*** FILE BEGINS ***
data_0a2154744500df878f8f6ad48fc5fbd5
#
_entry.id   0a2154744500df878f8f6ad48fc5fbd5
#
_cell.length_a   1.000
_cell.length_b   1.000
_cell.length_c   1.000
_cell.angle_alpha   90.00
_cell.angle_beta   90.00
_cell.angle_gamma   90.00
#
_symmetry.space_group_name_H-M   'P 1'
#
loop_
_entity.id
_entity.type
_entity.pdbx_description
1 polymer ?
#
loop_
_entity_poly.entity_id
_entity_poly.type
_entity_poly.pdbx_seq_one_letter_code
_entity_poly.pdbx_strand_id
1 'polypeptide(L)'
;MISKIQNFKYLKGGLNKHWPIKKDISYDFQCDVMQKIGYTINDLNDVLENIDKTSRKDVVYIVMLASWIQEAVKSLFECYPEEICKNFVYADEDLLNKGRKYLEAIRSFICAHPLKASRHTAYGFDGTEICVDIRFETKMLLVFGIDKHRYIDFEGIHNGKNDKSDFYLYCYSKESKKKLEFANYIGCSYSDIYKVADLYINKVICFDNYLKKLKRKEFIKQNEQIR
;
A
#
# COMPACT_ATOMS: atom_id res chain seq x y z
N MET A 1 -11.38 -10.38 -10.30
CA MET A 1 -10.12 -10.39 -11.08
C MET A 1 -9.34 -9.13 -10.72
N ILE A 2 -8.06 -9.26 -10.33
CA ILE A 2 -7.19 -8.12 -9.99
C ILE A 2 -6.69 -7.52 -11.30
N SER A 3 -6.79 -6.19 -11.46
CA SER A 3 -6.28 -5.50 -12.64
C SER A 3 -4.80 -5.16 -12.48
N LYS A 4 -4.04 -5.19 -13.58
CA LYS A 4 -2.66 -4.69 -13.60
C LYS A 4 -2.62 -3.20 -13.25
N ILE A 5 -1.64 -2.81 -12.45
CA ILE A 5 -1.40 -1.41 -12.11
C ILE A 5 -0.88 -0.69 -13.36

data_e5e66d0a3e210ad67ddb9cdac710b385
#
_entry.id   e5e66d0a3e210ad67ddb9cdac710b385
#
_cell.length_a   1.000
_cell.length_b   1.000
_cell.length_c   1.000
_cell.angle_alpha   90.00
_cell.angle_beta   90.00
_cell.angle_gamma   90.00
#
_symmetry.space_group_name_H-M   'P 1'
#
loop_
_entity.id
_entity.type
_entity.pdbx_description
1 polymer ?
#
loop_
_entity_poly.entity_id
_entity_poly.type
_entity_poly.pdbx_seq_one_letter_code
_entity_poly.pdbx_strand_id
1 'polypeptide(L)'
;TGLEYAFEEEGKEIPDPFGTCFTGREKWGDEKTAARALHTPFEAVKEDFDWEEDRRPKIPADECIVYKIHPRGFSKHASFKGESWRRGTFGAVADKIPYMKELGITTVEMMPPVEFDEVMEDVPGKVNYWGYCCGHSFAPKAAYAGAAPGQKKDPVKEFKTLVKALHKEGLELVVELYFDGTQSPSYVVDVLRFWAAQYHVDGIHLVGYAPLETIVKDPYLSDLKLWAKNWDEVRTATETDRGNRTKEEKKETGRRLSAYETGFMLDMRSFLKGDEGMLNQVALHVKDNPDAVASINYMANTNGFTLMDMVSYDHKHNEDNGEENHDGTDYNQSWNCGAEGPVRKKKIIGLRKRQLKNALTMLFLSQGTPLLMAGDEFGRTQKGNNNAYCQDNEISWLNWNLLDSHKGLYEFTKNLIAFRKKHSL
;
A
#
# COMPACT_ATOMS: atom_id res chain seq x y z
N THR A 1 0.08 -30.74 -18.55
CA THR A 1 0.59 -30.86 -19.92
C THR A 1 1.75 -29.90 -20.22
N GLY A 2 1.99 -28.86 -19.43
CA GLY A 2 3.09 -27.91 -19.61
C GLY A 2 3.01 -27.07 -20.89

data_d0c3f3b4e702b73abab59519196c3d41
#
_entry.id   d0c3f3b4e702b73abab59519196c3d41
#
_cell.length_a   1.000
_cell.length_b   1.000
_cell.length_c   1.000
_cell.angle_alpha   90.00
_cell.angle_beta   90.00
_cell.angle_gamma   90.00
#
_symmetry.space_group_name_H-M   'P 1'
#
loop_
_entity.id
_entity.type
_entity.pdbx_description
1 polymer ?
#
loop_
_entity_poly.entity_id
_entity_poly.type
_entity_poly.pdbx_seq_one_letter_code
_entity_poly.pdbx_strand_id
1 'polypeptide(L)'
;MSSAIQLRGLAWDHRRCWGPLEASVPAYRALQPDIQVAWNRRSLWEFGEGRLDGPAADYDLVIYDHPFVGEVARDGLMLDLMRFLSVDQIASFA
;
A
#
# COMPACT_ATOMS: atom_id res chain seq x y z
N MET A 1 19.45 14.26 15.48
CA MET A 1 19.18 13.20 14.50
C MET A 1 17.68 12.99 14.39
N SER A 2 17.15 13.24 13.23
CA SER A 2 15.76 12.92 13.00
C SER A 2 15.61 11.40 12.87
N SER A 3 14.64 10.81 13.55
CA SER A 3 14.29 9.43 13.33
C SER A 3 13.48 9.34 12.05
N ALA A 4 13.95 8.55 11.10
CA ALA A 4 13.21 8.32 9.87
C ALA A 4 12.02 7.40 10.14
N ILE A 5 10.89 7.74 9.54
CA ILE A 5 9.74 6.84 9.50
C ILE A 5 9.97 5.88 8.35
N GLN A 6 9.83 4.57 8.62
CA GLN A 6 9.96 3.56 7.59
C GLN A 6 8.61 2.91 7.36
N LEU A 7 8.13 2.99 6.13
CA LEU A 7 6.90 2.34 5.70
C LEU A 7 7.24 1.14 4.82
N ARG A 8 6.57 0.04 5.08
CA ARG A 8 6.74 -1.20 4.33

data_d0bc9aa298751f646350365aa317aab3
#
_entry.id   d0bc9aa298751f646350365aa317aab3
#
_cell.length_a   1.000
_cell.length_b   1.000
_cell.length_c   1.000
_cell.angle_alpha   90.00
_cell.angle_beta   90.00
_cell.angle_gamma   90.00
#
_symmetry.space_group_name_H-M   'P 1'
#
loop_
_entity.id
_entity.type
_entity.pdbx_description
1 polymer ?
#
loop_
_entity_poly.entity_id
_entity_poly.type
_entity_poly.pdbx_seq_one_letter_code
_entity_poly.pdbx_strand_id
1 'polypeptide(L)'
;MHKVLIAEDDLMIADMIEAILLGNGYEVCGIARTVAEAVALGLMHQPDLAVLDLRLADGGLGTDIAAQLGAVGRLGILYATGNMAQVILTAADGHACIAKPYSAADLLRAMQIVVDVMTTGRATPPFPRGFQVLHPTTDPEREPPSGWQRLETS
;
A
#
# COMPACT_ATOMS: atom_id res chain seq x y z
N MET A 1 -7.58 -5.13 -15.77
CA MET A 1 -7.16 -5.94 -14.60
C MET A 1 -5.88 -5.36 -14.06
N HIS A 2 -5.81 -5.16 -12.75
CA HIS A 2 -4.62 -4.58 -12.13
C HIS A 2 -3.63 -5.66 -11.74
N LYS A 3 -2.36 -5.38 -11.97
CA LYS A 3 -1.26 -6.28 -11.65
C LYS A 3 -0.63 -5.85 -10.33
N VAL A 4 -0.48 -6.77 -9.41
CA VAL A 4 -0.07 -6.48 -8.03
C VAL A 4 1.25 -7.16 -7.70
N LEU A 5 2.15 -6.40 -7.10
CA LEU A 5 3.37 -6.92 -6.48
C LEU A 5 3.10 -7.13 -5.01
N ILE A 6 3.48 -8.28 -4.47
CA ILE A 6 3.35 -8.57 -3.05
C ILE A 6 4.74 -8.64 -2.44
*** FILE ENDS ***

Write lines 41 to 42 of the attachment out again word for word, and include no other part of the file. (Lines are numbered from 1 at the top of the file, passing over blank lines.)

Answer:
CA LYS A 4 -2.66 -4.69 -13.60
C LYS A 4 -2.62 -3.20 -13.25